Exchange 2007 Deemphasized Functionality
Many features found in earlier versions of Microsoft Exchange Server have been deemphasized in Exchange 2007. “Deemphasizing” means that these features are still supported by Microsoft, but future development is not planned since they are considered to be legacy features, and future versions of Exchange (now code named “Exchange 14”) will no longer support them.
Some of these features have replaced by other Microsoft products, other simply do not exist, and require you to keep an older version of Exchange 2000/2003 if you wish to continue using them.
- Public folders – Free/busy calendaring functionality is provided by the Availability service. If you need additional functionality, migrate to SharePoint Portal Server or a similar product. Future versions of Exchange will no longer support Public Folders, and since Exchange 2007 can now be installed without even creating the default Public Folder tree, you should plan to migrate existing PF infrastructure and applications to other products.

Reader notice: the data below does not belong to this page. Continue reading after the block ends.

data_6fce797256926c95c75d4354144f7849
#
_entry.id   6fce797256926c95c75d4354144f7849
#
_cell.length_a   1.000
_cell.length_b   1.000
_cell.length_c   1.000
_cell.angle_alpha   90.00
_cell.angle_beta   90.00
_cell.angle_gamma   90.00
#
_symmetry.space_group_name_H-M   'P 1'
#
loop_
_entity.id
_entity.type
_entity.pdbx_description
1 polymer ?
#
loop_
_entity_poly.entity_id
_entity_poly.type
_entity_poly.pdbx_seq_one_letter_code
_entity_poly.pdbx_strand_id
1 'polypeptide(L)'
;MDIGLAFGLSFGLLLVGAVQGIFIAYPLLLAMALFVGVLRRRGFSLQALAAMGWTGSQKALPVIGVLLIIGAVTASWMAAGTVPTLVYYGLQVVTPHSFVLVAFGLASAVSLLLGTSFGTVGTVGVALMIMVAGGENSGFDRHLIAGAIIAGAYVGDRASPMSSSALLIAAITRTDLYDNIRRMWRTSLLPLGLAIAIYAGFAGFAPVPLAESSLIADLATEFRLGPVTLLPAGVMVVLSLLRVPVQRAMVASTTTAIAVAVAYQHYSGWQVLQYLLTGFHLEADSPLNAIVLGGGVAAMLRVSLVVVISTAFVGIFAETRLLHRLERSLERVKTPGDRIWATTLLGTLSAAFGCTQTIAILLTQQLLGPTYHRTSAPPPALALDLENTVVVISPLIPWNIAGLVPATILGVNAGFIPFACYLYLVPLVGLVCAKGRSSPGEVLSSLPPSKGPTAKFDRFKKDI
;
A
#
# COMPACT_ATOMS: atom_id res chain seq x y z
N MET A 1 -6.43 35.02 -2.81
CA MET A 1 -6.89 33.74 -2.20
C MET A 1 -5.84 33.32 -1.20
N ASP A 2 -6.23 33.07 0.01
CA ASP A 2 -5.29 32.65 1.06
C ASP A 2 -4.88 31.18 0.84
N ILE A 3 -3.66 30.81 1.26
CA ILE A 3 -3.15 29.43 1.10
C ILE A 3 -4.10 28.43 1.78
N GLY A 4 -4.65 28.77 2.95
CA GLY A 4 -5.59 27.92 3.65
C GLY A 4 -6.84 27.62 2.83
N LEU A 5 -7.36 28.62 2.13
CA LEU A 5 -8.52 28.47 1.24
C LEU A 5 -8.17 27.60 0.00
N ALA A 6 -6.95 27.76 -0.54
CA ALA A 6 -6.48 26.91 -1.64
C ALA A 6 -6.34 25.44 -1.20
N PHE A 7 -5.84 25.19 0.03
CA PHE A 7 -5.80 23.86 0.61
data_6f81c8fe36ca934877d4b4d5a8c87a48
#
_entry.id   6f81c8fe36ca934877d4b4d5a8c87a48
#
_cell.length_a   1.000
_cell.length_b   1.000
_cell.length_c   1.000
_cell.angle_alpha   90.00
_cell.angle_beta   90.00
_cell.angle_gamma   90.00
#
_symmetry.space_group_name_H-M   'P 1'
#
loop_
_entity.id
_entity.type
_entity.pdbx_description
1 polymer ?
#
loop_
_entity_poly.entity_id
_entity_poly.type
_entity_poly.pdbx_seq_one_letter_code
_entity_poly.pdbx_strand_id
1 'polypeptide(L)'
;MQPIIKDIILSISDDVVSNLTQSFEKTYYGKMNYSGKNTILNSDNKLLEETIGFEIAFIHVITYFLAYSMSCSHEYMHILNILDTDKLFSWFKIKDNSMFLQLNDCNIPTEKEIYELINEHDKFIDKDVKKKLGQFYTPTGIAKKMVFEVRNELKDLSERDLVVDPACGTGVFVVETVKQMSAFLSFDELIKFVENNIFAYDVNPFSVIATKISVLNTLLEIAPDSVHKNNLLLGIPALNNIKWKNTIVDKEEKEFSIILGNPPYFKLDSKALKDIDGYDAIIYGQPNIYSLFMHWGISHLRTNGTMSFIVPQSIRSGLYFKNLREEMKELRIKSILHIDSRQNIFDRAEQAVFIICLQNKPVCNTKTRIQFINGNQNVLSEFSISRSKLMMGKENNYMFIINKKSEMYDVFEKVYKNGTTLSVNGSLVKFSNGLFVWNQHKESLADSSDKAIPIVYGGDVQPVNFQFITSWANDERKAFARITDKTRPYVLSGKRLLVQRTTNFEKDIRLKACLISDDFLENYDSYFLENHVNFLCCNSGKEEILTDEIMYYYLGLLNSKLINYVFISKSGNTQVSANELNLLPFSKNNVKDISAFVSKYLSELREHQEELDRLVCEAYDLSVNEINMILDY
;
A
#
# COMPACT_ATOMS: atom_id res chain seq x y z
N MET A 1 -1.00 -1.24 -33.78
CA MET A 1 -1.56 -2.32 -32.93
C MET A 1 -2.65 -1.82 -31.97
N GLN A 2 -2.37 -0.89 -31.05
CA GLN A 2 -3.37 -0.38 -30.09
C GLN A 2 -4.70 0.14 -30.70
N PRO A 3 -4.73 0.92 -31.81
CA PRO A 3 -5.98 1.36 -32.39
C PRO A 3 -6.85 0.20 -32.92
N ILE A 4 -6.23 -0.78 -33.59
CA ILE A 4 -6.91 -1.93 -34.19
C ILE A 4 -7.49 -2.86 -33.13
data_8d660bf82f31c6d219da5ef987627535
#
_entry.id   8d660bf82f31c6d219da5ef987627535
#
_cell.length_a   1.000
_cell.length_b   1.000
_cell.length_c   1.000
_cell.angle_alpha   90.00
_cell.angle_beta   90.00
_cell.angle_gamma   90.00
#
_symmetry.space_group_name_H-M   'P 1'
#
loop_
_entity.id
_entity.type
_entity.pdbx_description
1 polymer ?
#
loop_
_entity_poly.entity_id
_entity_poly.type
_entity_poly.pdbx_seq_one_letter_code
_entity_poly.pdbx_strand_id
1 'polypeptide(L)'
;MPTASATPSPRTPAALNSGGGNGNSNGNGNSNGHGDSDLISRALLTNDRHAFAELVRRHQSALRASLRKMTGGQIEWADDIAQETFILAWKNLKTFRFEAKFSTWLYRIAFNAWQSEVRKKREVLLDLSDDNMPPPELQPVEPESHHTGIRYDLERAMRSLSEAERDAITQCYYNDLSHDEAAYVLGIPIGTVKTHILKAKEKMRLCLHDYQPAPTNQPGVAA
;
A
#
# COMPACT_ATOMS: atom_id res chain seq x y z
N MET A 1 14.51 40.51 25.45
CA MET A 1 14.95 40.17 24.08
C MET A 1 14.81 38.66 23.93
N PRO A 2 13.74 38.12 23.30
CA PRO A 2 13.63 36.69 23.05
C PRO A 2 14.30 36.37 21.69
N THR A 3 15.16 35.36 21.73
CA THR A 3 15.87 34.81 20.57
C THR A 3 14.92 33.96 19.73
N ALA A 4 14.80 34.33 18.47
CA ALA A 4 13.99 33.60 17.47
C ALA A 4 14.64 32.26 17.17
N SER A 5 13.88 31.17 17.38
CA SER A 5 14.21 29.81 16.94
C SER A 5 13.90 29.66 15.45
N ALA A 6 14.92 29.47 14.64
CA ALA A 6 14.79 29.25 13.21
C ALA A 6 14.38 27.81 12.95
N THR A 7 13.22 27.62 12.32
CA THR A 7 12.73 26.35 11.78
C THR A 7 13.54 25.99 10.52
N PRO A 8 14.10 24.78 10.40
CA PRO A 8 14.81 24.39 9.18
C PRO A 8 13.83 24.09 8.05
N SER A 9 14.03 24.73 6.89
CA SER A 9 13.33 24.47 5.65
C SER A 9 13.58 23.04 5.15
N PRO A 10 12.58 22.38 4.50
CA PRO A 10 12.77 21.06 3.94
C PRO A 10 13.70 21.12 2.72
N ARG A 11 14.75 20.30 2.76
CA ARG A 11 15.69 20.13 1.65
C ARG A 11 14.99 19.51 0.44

- Proxy address generators – Use the Exchange Management Shell.
- CDO 1.2.1 – This functionality is provided by the Exchange Web Services.
- MAPI32 – This functionality is provided by the Exchange Web Services.
- CDOEX (CDO 3.0) – This functionality is provided by the Exchange Web Services.
- Exchange WebDAV extensions – This functionality is provided by the Exchange Web Services.
- ExOLEDB – This functionality is provided by the Exchange Web Services.
- Store events – This functionality is provided by the Notification Web service.
- Streaming backup APIs.
- Exchange 2003 Virus Scanning Application Programming Interface (VSAPI).
Other features are no longer supported. Read Exchange 2007 Discontinued Features for more info.
Passwords Haven’t Disappeared Yet
123456. Qwerty. Iloveyou. No, these are not exercises for people who are brand new to typing. Shockingly, they are among the most common passwords that end users choose in 2021. Research has found that the average business user must manually type out, or copy/paste, the credentials to 154 websites per month. We repeatedly got one question that surprised us: “Why would I ever trust a third party with control of my network?